Crazy talk!

References:

Prober C, Heath C. “Lecture Halls without Lectures – A Proposal for Medical Education.” NEJM. 2012;366(18):1657-9

Heath C, Heath D. Made to Stick: why some ideas survive and others die. New York: Random House, 2007

Evaluation of evidence-based practices in online learning: a meta-analysis and review of online learning studies. Washington, DC: Department of Education, Office of Planning, Evaluation, and Policy Development, 2010 (http://www.ed.gov/rschstat/eval/tech/evidence-based-practices/finalreport.pdf)

Flipped Classroom

Created by Knewton and Column Five Media

Evidence-based Presentation Design: Still “Anemic”

Soon after I became interested in presentation design, I began reading everything I could find on the subject. This first led me to books like Slide:ology and Presentation Design, but I then started to find some of the original literature the principles are based on.

In March of 2007, the AAMC’s Institute for Improving Medical Education published the recommendations of a colloquium on the use of educational technology in Medical Education.

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The key finding in regards to presentation design can be summarized in the following quote:

“…participants agreed that the current evidence base for educational technology in medicine is anemic. Although numerous publications have documented the feasibility of technology to enhance learning in various settings, little is established about precisely when to employ technology during medical education, and how best to use it when it is employed.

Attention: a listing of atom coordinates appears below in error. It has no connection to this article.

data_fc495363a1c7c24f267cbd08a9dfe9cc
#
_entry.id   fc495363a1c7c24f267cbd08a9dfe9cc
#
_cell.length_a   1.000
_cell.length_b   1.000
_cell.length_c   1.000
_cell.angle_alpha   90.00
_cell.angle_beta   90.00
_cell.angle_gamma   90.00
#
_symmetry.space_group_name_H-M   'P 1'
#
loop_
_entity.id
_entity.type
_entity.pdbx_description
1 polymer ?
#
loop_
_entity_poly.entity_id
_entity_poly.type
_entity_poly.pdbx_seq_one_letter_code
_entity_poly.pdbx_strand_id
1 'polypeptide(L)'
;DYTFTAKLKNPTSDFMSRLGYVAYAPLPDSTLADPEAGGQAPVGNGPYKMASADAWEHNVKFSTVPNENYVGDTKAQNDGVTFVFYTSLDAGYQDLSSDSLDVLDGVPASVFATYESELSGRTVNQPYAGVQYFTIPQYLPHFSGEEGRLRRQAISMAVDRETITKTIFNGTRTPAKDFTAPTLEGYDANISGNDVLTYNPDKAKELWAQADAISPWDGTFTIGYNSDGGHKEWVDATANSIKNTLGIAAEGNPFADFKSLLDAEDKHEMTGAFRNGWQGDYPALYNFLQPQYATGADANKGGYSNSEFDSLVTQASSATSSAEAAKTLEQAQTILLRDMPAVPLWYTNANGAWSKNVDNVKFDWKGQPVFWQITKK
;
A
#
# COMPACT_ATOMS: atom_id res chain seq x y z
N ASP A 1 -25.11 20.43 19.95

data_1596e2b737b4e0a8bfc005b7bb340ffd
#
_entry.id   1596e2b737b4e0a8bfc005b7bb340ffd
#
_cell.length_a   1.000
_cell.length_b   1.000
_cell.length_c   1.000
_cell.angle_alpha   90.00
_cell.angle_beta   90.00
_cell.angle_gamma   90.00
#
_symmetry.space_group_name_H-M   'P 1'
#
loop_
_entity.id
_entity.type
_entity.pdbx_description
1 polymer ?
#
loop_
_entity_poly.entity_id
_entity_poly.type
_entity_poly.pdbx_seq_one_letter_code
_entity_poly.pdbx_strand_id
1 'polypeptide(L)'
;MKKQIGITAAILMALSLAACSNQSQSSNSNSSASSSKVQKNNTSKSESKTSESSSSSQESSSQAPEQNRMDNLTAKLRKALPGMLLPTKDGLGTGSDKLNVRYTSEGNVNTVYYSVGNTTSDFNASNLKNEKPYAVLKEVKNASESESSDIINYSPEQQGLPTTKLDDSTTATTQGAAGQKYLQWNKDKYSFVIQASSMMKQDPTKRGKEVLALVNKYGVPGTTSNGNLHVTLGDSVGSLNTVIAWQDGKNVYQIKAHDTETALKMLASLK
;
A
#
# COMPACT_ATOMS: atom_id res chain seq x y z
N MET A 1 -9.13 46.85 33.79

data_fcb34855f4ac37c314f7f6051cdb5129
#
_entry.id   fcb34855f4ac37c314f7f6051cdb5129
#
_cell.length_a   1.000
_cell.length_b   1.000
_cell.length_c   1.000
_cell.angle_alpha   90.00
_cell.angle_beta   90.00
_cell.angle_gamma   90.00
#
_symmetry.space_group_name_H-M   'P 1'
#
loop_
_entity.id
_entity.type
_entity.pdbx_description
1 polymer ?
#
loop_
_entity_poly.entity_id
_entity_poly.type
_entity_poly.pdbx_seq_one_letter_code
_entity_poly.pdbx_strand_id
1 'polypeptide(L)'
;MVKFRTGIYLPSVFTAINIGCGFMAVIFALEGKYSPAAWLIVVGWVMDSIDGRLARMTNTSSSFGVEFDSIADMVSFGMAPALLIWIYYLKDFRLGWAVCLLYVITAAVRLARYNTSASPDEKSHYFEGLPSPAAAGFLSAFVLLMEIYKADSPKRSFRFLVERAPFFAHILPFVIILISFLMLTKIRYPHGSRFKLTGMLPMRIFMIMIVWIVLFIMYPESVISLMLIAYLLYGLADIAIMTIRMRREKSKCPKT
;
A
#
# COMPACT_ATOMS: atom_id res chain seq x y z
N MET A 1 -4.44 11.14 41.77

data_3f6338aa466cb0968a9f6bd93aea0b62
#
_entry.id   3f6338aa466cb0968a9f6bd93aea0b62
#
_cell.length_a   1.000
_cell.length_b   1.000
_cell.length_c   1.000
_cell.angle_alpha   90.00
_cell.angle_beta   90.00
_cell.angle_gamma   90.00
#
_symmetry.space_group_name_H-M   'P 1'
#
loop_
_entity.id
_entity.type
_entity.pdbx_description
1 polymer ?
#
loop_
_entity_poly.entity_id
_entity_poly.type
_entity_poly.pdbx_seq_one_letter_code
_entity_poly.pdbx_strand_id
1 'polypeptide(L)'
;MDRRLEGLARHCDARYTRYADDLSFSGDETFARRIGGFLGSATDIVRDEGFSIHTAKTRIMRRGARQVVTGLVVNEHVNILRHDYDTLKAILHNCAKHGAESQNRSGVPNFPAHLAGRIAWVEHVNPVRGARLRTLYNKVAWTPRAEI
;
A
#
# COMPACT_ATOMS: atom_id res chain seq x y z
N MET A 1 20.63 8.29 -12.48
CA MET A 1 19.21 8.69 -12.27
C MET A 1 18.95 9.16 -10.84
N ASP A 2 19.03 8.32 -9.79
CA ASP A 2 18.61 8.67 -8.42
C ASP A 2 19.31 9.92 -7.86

Fast forward 3 years, and we are still looking for the answers.

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According to the author, “the majority of medical school lectures run contrary to best practices in instructional design.” I would argue this is true of the majority of ALL presentations.

What does this mean for us?

As educators, we need to challenge the current educational practices and conduct research to find the best ways to educate our learners. It also means that it is our job to incorporate best practices into our teaching. This is especially important for medical education as enhancing the learning, skills, and retention of our students may lead directly to better patient care and patient outcomes.

We can definitely cure our anemia.

References:

AAMC. Effective Use of Educational Technology in Medical Education. March 2007. Available at: aamc.org. Downloaded May 22, 2013

Levinson, A. Where is the evidence-based instructional design in medical education curriculum development? Medical Education. 2010;44:536-7

Attention: Part 2

Last month, I commented on the fact that presentations are a fight for attention. I had the pleasure of attending a great lecture today at the Millennial Medicine conference that used the “invisible gorilla” to illustrate a point about attention. This lead me back to the website (www.theinvisiblegorilla.com) to get more information.

The presenter used a recent NPR article to highlight that we sometimes don’t see what is in front of us.

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Amazingly, when asked to look for subtle signs of malignancy, 83% of radiologists missed the gorilla

Here is another interesting video for any of those that have seen the original “invisible gorilla” video already:

Finally, here is a video of Daniel Simons, one of the researchers, from a 2011 TED talk.

There are many things you can say about these results. Quite simply for me, we have to be aware that attention is not just given, it has to be earned and we must find ways to keep our audience’s attention.